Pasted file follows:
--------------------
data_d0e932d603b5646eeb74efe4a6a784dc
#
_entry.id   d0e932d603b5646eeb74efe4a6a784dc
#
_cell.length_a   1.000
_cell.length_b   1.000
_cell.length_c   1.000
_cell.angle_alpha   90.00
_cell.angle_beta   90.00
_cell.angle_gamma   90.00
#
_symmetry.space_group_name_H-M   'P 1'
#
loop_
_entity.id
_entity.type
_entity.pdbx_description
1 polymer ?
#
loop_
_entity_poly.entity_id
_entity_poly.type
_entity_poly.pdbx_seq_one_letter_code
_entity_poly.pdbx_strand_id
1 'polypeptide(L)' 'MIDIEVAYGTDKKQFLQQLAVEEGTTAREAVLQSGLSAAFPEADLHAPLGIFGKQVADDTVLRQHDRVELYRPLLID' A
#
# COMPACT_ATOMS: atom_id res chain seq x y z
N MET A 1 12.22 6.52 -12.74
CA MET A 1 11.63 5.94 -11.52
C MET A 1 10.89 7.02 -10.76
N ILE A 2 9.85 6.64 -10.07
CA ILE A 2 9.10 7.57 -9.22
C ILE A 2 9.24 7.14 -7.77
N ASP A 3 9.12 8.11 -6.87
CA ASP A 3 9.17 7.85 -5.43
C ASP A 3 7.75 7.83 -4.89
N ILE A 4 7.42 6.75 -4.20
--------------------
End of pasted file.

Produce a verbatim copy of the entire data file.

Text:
data_d0e932d603b5646eeb74efe4a6a784dc
#
_entry.id   d0e932d603b5646eeb74efe4a6a784dc
#
_cell.length_a   1.000
_cell.length_b   1.000
_cell.length_c   1.000
_cell.angle_alpha   90.00
_cell.angle_beta   90.00
_cell.angle_gamma   90.00
#
_symmetry.space_group_name_H-M   'P 1'
#
loop_
_entity.id
_entity.type
_entity.pdbx_description
1 polymer ?
#
loop_
_entity_poly.entity_id
_entity_poly.type
_entity_poly.pdbx_seq_one_letter_code
_entity_poly.pdbx_strand_id
1 'polypeptide(L)' 'MIDIEVAYGTDKKQFLQQLAVEEGTTAREAVLQSGLSAAFPEADLHAPLGIFGKQVADDTVLRQHDRVELYRPLLID' A
#
# COMPACT_ATOMS: atom_id res chain seq x y z
N MET A 1 12.22 6.52 -12.74
CA MET A 1 11.63 5.94 -11.52
C MET A 1 10.89 7.02 -10.76
N ILE A 2 9.85 6.64 -10.07
CA ILE A 2 9.10 7.57 -9.22
C ILE A 2 9.24 7.14 -7.77
N ASP A 3 9.12 8.11 -6.87
CA ASP A 3 9.17 7.85 -5.43
C ASP A 3 7.75 7.83 -4.89
N ILE A 4 7.42 6.75 -4.20